Saturday, February 4, 2017

Raggedy Ann ... From the attic!

Occasionally, my husband's parents find fun things in their attic that they don't still need. If they think I might use them, they pass them along. A few years ago, they gave me a couple of preprinted Raggedy Ann doll/dress sets ... the kind that are preprinted on fabric. I kept thinking that one of these years, my girls or I might sew them. 

I finally took the time to finish up a Raggedy Ann doll!

I had some extra sewing time one weekend, and worked on that orange quilt project leader-and-ender style, in between getting this Raggedy Ann doll and her clothes sewn.

I had fun trying out a new tiny-rolled-hem presser-foot for the hems on the little clothes ...

It's about a 20" Raggedy Ann doll, so it was small, but still, I was surprised to get so much done in one (long) sitting!

What fun! My baby daughter got this Raggedy Ann doll for her recent birthday.

I got this much done in that one (long) sewing session: (the doll + clothes, but no yarn hair) while also assembling this much of the center of that orange quilt top.

A couple weeks later, I stitched in the yarn hair. 

Black hair on a Raggedy Ann doll? Yes!

When I was little, my sister and I had a giant Raggedy Ann doll, made by our great-aunt. The doll's yarn hair was black. So, of course, decades later, when my sister made giant Raggedy Ann & Andy dolls for my older girls, she made them with black yarn hair. And, so, it only made sense, that the newest little doll have black yarn hair, too.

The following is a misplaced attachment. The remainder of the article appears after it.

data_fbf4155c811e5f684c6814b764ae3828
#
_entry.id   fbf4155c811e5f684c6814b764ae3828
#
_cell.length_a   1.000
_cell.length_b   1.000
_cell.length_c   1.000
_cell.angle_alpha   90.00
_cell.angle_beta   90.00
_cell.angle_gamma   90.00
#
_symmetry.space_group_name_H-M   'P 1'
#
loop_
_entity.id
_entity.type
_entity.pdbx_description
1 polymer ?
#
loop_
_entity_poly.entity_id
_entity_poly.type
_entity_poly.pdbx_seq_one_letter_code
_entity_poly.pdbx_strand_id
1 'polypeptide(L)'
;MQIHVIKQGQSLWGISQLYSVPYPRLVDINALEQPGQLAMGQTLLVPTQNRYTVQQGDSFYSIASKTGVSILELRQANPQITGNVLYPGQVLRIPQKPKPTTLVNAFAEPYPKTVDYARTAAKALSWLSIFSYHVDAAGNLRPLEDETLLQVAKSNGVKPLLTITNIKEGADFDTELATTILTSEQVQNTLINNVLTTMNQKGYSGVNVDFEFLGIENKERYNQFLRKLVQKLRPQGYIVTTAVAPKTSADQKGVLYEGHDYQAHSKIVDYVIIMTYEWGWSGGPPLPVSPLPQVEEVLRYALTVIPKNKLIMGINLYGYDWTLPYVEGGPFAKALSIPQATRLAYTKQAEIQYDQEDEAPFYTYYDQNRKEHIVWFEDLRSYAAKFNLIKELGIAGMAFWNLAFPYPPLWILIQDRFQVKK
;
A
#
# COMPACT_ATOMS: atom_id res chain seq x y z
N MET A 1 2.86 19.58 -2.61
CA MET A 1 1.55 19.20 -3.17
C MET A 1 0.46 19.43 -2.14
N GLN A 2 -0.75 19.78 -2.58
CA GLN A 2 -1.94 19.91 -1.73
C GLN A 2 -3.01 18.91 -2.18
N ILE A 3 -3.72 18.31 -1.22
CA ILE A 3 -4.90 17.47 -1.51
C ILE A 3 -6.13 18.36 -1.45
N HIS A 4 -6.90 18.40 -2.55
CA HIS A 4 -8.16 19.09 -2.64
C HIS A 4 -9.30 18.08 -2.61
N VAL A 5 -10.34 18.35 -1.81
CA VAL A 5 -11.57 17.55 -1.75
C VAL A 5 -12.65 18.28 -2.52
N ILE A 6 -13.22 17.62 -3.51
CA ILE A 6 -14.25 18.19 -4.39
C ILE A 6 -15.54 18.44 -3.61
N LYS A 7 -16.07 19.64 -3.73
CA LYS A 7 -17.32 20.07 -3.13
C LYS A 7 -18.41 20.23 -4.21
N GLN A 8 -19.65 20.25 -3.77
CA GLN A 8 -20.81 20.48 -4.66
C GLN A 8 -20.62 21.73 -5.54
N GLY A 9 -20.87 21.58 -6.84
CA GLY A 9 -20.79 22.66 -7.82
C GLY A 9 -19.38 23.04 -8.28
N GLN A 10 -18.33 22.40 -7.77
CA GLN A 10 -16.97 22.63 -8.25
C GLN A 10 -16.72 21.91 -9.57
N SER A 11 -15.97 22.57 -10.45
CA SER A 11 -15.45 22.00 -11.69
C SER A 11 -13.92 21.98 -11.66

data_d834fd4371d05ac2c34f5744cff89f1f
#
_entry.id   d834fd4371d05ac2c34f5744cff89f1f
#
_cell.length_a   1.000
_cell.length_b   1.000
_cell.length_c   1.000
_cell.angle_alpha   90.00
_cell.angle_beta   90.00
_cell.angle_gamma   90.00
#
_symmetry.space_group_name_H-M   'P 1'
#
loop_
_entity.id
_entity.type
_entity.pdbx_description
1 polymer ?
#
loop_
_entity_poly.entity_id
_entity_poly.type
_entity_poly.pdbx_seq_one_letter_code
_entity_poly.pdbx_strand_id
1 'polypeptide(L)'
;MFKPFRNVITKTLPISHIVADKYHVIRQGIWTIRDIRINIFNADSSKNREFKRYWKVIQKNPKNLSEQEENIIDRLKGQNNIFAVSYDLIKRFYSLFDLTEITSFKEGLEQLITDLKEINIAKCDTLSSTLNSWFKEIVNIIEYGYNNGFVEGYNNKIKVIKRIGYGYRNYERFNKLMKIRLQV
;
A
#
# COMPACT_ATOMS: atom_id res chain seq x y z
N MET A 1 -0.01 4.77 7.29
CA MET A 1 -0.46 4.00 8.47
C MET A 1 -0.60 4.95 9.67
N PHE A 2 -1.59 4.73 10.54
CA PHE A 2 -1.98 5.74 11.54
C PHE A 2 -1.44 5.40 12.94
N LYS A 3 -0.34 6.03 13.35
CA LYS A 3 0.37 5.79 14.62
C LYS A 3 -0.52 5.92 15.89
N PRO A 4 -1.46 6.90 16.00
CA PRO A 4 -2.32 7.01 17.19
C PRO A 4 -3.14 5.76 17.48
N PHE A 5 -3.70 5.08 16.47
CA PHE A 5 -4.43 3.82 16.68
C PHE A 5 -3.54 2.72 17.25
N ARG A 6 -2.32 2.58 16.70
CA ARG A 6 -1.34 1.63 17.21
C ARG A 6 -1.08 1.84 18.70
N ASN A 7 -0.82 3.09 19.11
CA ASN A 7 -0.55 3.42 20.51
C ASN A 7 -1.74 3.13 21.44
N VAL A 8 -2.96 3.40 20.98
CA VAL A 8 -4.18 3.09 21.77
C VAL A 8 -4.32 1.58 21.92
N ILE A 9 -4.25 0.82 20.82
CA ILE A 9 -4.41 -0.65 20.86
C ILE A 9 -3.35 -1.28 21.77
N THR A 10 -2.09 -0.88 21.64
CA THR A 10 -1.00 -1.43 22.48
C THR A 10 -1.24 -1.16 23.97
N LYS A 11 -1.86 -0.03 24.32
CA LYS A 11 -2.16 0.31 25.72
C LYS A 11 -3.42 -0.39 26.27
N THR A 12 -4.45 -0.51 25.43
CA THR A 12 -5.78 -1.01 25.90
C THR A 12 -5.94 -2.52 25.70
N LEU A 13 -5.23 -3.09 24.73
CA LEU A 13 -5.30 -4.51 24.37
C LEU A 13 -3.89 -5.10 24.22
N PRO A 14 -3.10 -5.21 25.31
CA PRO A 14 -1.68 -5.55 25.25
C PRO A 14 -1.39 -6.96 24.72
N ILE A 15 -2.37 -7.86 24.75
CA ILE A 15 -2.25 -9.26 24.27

Weather: a month in quilt

The weather quilt is coming along! One of the nice things about this project is that it's easy to catch up if I get behind!

I've been keeping a daily high-temperature list, and translating that into fabrics, usually a week at a time. (See my previous posts here, here, and here about this quilt.)

Here are the first 5 weeks of the year, temp-quilt style. (The rows are supposed to be horizontal, but the photo came out better this way.)

Here's the basic rundown - each day's color is based on that day's high temperature:

30°s: Purples
40°s: Navy Blues
50°s: Blues
60°s: Turquoises
70°s: Greens
80°s: Yellows
90°s: Oranges
100°s: Reds

Using a basic color for each high-temperature range lets me use a variety of fabrics (scraps!) that I already have (yay!) AND has the advantage of making this look "scrappy" and "quilt-y", which is just what I want.

Here's the quilt all scrunched up for a close(er) look.

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